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The practitioner's experience: The latest from the ATO

Last updated 23 May 2022

Jeremy Hirschhorn, Second Commissioner Client Engagement Group
Remarks delivered to CPA Australia’s Public Practice Retreat
Thursday 19 May 2022
(Check against delivery)

Introduction: Working together

Thank you for having me here today.

We know it has been an uncertain few years through the pandemic and we have felt this directly in the tax and super system.

The tax system as a whole was asked to step up to do more to support the community and work differently – the major economic stimulus measures, JobKeeper, Cash flow boost and Early release of super were all delivered through the tax system. The role of CPAs and other advisers was key in ensuring that this support found its way to real businesses and employees.

We recognise the strain this has had on our key partners in the system and thank you for your continued support, especially as your practices and you personally will have all been affected to varying degrees.

As we continue to emerge from the pandemic we recognise that some parts of the economy are doing very well, but other parts are still struggling. I’m sure you are seeing evidence of this across your client base.

Today I want to share with you some insights on the tax system from my perspective as Second Commissioner, Client Engagement, before moving on to some key areas of interest for the tax profession and then taking your questions.

How the system is operating and how you can help

Australia’s tax and super system is in good shape. Our most recent estimate for 2018–19 is that we are operating at about 93% tax performance, pleasingly this is 91% at lodgement and with 'only' a further 2% through the ATO’s compliance actions (noting the 2% is still over $10 billion, leaving an estimated gap of $33.5 billion or so).

Our tax performance program helps us understand the different markets and where we should focus our efforts.

Our aspiration is to improve tax performance by continuing to improve voluntary compliance. You have a direct role in that by helping your clients get it right at lodgement.

Quite rightly, the community is concerned that large companies 'pay their fair share', and I am happy to report that the ATO, supported by special funding under the Tax Avoidance Taskforce, has been highly successful in holding the largest companies to account, with performance (after compliance action) of around 96%, and a residual gap of circa $2 to $3 billion.

Two areas that we want to work closely with CPAs and the broader advisory community to address are:

  • Small business, which (across all taxes) represents as much as $15 billion of the $33.5 billion gap. Here there are three distinct problems with which we need your help:
    • firstly, a relatively small number of businesses which exist wholly or partly in the shadow economy – how do we bring them into the system?
    • secondly, a relatively large number of businesses which make simple mistakes often based on poor systems and not getting advice (or getting advice from their mate at the barbecue…) – how do we help them operate in a more sophisticated way?
    • thirdly, helping your clients with outstanding tax debts re-engage with the system and normalise that position, with the help of payment plans if necessary (noting that the total ATO collectable debt book has grown significantly during the COVID pandemic, and the ATO is looking to normalise this over time)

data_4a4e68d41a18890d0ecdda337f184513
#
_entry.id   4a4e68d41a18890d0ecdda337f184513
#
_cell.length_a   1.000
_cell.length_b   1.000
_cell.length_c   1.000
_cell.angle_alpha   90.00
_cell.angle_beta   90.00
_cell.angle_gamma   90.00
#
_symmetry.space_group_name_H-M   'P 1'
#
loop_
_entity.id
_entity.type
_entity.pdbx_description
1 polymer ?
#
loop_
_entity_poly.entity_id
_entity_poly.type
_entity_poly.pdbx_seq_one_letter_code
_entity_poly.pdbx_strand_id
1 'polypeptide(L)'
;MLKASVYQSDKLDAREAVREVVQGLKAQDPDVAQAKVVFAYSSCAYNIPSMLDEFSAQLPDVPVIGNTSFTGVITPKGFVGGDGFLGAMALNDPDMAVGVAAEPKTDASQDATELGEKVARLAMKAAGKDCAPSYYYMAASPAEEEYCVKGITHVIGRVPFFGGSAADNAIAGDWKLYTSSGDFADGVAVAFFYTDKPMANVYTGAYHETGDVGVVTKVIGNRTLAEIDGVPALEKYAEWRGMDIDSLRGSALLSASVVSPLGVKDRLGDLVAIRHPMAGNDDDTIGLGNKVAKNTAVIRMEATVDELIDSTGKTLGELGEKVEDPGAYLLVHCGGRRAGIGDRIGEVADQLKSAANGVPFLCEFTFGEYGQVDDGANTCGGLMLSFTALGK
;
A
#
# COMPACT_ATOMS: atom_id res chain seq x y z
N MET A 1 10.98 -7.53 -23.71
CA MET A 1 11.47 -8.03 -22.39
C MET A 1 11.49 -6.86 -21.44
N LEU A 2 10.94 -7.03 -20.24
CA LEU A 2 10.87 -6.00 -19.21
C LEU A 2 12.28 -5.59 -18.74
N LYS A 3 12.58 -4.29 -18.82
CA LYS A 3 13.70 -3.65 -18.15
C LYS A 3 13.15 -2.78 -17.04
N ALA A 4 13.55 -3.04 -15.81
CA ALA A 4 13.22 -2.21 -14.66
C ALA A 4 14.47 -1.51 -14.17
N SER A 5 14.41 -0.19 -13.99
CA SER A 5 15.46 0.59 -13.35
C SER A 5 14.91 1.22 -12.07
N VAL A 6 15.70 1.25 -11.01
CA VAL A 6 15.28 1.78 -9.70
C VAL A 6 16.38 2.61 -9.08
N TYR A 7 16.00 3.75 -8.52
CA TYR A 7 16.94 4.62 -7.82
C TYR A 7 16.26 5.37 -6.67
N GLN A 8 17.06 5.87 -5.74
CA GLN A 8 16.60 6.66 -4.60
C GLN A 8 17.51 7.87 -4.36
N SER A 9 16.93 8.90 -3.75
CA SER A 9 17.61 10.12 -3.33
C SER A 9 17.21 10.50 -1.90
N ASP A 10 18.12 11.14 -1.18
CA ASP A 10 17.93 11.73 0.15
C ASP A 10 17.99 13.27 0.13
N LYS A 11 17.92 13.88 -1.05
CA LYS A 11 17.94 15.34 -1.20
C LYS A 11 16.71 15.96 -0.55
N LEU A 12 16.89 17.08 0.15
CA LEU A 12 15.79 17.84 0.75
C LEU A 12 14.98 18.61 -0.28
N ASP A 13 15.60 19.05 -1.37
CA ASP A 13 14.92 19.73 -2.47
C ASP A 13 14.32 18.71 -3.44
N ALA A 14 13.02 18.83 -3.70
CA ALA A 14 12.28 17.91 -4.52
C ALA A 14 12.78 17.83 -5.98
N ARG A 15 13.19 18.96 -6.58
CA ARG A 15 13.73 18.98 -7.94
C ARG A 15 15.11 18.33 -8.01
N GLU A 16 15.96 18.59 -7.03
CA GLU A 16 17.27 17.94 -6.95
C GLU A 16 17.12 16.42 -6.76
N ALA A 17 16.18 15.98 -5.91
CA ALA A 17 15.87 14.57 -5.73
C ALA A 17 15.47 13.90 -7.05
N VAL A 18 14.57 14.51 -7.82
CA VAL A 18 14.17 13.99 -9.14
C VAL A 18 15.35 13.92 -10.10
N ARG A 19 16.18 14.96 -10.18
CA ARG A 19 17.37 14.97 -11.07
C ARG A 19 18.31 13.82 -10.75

• Individuals, again with three main problems where your role is key:
    • firstly, over-claiming of work related expenses (some as 'optimistic' characterisation of personal expenses as work related, some as more 'creative' claims) – how do we create a common community understanding of what is allowable?
    • secondly, property investments – a similar problem, particularly with the spectrum from true investment properties through to holiday homes which are occasionally let out in the low season (or listed on Airbnb at exorbitant rates 'just for show')
    • thirdly, asking the question about any assets they might have dealt with during the year, whether cryptocurrencies, NFTs or other digital assets.

Improving your experience

Recognising your important role in the tax system, we are working on a Tax and BAS agent strategy.

This is really about how the tax profession and the ATO can work together to protect and improve the tax, super and registry systems, now and into the future.

Our strategy is focused on:

  • protecting the high levels of engagement and integrity of the system
  • safeguarding the security of data and the digital environment we operate in
  • improving the tax performance of your clients
  • increasing the community’s trust and confidence in the system
  • increasing the sustainability of professional practices
  • improving business performance and level the playing field.

We recognise that there is no one size fits all approach to working with the tax profession as your experiences are as varied as the clients you deal with.

The feedback we hear from you ranges from policy implementation to little IT niggles that would make your everyday working life easier. Please feed your ideas through the CPA, whose representatives sit on our working groups and stewardship groups.

I can’t guarantee you that we will fix everything. I can commit to addressing those things that will deliver the greatest improvement to performance of the tax system.

Helping you give your clients the best advice